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Can democracy do without campfires?

community together friends
Unsplash/ Duy Pham

We can do little more than pity a generation that is born into thinking that social media fits the definition of a community; and that genuine, long-standing forms of community are burdens upon our authentic self. I do not say this as a distant critic but as one among this group.

I have noticed the habits developed within and around me and have watched our paradoxical longing for and rejection of community. And I here join a continuum of thinkers who fear the social implications of our collective withdraw from one another.

To understand the nature of communities, let us begin with this tautology: man is a social being. Phrased differently, man is the being who gathers around a fire. This image of the campfire is near archetypal. We gather around its flames to eat and tell jokes, to offend and forgive. At the fire we learn to feel embarrassed, ashamed, and enjoyed all in the span of an evening. We hear names and backgrounds; we discover mutual friends. We are no different from our ancestors in this regard.  And while we can scoff at the barbarous rituals they practiced around a fire, we are yet to evade the impulse that brought them there.

Given this longing for fellowship, it is quite odd that we are in fact lonely and distant. Robert Nisbet sounded the alarm in the 1970s with his Quest for Community, Robert Putnam offered the empirics in Bowling Alone, and in a recent podcast with the Rev. Sam Ferguson, U.S. Sen. Ben Sasse (R-NE) pointed to the same phenomena. They have all articulated a development that we all can intuit: that social bonds are withering away.

For a variety of reasons we have lost what the great theorist Alexis de Tocqueville called the “art of association.” And the loss of this art is no abstraction; it shows itself quite well in the people we have become. Simply put, we have lost the means of sociability. We don’t know how to interact with each other. Complaints of small talk are commonplace, but I suspect it points to a breakdown in the very manners that maketh man. As sacraments are physical practices that connect us to God, manners connect us to others. But as manners wane, and habits of sociability have been lost, we have withdrawn in fear, choosing the lesser warmth of Netflix, to the robust yet uncomfortable fellowship of the fire.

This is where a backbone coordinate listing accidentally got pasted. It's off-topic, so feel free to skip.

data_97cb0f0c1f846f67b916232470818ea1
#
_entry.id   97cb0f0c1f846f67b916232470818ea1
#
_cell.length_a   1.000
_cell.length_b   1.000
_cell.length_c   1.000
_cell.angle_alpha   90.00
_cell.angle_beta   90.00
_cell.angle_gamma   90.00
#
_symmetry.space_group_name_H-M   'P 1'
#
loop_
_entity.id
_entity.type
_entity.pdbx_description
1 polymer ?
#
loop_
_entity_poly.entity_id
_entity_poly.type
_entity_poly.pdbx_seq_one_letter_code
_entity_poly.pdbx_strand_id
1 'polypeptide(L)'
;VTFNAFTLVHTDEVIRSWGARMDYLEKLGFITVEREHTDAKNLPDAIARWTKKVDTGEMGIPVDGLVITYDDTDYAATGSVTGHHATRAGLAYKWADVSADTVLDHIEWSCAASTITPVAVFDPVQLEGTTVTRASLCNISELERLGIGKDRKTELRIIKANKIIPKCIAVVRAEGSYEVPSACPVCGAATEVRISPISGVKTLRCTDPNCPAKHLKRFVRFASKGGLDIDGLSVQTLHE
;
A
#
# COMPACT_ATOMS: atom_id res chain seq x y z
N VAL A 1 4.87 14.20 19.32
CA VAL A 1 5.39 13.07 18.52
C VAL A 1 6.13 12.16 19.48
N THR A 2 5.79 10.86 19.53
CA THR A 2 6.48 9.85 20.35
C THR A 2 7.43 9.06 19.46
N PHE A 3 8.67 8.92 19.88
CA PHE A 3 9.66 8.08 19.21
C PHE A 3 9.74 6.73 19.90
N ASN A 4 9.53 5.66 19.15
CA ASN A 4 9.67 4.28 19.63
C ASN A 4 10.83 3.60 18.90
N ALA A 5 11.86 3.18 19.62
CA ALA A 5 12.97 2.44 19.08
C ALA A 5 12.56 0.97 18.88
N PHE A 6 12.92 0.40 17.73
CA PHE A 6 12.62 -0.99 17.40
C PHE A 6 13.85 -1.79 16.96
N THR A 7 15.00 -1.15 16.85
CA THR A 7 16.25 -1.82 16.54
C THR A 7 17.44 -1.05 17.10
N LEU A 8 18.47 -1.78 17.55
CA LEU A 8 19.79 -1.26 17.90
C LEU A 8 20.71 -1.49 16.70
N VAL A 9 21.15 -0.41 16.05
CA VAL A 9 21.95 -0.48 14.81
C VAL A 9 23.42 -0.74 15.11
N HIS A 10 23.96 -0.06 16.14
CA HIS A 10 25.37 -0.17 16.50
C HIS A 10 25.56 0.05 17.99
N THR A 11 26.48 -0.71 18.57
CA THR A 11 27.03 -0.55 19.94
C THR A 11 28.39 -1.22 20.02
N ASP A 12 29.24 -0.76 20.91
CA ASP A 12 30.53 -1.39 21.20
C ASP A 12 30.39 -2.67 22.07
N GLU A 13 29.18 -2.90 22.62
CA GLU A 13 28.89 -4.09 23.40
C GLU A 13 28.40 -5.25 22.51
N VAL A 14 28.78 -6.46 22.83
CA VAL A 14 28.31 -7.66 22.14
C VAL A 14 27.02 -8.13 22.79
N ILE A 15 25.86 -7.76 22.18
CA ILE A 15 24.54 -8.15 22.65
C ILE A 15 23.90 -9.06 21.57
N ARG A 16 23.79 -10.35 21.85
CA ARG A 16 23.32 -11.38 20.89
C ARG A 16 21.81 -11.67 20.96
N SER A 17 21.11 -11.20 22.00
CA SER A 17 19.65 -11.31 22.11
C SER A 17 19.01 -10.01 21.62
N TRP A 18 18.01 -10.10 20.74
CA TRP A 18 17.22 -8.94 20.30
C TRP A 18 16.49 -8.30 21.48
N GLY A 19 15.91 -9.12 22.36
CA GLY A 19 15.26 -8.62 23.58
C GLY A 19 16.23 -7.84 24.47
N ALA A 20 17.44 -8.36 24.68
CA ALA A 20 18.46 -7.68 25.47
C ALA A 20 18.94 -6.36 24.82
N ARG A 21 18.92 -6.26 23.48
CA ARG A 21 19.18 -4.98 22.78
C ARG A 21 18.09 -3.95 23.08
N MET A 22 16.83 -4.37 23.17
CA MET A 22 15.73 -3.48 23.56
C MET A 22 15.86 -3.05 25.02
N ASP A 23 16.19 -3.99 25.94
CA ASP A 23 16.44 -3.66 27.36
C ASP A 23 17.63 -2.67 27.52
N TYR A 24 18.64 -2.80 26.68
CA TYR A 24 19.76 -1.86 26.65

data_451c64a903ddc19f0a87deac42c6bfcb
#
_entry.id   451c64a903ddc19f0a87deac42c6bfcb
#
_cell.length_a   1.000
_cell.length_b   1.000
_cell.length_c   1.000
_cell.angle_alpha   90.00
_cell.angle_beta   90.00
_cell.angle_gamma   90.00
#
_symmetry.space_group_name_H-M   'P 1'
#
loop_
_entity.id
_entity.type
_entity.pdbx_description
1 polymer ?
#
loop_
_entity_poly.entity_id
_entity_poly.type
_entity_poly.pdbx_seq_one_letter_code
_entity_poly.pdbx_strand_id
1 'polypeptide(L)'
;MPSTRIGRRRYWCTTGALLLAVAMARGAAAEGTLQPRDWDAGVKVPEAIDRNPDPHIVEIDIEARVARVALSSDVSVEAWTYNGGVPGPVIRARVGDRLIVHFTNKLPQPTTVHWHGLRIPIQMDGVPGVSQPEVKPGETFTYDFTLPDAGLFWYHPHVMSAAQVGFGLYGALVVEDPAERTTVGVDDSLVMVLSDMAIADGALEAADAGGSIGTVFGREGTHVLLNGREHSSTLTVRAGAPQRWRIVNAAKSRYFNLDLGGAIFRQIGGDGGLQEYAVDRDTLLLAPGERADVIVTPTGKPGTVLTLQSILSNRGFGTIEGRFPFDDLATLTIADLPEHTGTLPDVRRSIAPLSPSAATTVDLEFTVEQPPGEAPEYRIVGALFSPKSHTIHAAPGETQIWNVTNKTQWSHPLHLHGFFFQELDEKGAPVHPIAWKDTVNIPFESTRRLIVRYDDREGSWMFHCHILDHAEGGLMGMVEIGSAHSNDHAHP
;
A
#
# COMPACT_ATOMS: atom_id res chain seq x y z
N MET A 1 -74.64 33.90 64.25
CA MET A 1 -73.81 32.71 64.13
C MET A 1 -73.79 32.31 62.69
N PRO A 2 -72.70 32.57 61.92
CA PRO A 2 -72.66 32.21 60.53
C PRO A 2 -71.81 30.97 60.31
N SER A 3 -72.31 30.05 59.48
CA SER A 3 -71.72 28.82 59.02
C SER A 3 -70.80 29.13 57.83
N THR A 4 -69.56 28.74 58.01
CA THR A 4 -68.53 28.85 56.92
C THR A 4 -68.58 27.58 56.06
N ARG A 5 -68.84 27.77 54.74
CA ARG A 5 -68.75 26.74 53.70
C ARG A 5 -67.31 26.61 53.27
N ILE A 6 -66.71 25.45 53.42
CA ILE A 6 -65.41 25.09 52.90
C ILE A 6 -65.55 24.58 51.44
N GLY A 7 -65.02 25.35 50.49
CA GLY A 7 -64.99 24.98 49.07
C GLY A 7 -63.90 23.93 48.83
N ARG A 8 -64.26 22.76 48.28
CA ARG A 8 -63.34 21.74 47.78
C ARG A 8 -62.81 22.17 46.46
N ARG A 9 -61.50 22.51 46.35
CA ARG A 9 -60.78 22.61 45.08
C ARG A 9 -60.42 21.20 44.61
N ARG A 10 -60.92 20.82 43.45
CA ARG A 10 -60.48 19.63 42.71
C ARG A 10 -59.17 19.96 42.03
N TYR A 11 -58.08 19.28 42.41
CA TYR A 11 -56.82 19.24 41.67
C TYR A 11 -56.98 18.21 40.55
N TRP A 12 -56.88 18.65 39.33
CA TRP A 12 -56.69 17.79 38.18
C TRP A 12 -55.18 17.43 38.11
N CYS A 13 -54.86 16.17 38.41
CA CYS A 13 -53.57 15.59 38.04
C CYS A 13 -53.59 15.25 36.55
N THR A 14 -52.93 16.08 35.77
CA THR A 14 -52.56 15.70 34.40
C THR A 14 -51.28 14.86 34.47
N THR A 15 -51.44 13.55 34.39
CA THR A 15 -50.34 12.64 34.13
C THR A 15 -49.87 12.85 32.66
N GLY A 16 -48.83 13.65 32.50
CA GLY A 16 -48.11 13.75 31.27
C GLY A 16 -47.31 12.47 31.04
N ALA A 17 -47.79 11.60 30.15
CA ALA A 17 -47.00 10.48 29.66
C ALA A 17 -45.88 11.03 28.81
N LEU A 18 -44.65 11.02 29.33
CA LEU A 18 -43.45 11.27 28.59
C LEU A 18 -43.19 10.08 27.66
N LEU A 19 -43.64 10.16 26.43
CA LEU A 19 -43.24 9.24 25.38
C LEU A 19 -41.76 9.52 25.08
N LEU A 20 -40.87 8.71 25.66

This points to a vicious feedback loop, where, having lost the various forms of association once applauded by Tocqueville, we have lost the manners that show us how to engage with another. And without these manners, teenagers see no reason to engage in social gatherings that they are not habituated to handle. Take as but one example of the loss of these manners: the strange death of the handshake. The beauty of this norm is that it tells you what to do (and for all our talk of authenticity and emancipation, this is precisely what we desire in our first meeting of another). You meet someone new; you shake their hand. Neither party’s act is in question.

But when manners are lost and these questions reemerge, we begin to hear the language of situations being “awkward.” Awkwardness only becomes common when manners are lost. An aristocratic party has many vices: excess, pride, and greed, but I suspect that their interactions had no sense of awkwardness. The men knew how to address the other; and arguable more importantly, strict manners governed how they addressed members of the opposite sex.

We often shun manners as hiding our authentic self. We call the formation of the soul by real, personable norms and institutions a sort of tyranny upon our original state of immaturity. But our current distance from one another shows that without manners and the practices of social commerce we might have more “genuine” interactions, but we have less interactions overall, and we feel more anxious when asked to do so.